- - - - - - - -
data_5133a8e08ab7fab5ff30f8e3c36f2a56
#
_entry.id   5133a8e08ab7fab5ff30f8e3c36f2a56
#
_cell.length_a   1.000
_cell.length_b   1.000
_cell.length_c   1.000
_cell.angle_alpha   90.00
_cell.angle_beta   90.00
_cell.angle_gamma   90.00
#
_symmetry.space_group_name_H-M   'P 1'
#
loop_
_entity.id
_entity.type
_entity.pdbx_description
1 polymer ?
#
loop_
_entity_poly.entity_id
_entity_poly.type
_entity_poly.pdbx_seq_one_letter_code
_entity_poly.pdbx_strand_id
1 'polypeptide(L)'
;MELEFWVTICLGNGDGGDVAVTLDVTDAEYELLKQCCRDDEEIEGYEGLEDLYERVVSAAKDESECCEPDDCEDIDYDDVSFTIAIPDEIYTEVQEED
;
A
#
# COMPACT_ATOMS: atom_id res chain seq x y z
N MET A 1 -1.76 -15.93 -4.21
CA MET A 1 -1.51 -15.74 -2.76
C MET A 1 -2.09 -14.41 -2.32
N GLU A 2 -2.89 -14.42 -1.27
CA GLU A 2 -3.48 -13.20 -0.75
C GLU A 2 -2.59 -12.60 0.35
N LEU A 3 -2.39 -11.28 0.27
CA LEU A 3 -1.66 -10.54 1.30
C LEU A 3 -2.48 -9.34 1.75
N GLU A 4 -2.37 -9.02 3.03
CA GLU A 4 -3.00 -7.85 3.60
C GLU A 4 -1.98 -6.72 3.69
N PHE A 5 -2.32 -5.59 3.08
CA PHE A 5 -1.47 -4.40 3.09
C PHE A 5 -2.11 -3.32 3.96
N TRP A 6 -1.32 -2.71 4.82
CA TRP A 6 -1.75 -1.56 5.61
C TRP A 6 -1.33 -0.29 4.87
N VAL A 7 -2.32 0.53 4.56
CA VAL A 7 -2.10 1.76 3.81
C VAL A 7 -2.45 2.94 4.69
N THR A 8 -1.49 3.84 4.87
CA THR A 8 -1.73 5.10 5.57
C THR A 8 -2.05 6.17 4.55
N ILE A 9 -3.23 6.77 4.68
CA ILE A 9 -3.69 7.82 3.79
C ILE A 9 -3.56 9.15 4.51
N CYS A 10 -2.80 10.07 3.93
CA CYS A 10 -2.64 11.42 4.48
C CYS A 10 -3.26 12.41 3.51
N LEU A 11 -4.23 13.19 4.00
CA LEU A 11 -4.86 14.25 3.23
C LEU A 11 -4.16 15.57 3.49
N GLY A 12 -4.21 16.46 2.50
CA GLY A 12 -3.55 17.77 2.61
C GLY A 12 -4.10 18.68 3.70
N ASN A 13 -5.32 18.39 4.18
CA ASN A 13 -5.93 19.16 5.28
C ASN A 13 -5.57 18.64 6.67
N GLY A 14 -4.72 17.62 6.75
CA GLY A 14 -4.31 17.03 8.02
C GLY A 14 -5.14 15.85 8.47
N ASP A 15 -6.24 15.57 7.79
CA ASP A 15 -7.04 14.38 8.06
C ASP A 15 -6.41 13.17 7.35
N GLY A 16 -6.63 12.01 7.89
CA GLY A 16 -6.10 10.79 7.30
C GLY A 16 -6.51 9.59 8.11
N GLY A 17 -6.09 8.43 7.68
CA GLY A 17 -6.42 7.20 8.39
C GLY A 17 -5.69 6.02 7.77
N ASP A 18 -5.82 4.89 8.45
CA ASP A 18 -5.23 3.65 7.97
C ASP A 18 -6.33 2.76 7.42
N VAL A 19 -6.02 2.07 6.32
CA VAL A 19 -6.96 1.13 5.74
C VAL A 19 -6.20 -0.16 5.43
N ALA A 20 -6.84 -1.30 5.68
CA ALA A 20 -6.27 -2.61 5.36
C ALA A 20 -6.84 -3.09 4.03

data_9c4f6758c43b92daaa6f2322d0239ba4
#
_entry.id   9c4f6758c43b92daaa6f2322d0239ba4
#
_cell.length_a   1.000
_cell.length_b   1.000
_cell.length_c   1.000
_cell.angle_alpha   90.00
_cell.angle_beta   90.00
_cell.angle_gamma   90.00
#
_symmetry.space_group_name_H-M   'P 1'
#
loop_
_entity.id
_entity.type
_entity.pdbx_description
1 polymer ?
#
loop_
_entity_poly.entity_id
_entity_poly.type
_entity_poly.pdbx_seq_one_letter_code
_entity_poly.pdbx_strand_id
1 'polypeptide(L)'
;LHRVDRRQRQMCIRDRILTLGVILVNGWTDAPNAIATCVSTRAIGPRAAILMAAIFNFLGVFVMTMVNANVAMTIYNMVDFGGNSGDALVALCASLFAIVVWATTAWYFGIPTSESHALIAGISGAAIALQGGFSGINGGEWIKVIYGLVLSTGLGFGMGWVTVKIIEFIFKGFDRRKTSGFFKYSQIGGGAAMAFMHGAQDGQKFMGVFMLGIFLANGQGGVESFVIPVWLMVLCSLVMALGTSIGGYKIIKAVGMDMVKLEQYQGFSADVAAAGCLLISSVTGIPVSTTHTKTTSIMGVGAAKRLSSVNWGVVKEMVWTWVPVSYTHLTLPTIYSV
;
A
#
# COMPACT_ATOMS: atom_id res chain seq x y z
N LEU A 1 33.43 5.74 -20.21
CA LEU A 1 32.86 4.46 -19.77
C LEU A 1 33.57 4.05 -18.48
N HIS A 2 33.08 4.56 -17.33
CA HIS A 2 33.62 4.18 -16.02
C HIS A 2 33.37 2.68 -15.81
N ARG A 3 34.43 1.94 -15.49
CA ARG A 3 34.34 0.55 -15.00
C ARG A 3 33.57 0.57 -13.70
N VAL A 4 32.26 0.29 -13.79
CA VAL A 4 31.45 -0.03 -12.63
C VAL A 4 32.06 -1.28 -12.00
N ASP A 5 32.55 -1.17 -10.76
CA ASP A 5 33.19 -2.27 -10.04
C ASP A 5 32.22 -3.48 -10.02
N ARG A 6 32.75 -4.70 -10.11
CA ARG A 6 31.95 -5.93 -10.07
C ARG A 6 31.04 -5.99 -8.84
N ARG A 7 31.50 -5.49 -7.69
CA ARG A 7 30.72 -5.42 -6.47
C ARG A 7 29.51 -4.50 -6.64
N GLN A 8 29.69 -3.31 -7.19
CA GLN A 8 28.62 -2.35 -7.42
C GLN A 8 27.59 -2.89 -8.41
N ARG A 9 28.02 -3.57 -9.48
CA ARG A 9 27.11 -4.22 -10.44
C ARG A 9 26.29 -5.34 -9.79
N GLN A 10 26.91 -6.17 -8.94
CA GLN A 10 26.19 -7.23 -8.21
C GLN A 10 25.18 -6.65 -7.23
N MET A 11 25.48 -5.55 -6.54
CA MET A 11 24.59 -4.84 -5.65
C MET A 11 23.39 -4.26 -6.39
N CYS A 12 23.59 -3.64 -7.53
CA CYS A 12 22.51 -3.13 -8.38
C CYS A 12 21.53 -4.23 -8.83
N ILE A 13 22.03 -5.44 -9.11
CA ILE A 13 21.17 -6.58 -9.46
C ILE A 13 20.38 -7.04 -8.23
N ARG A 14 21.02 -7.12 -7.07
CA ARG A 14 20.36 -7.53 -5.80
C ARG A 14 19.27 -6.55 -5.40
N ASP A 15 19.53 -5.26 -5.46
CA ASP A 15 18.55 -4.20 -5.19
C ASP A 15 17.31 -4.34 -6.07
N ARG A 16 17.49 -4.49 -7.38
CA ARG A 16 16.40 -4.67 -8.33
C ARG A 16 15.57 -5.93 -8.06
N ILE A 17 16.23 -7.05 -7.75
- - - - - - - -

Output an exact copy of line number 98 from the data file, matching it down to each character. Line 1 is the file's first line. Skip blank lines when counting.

_cell.angle_alpha   90.00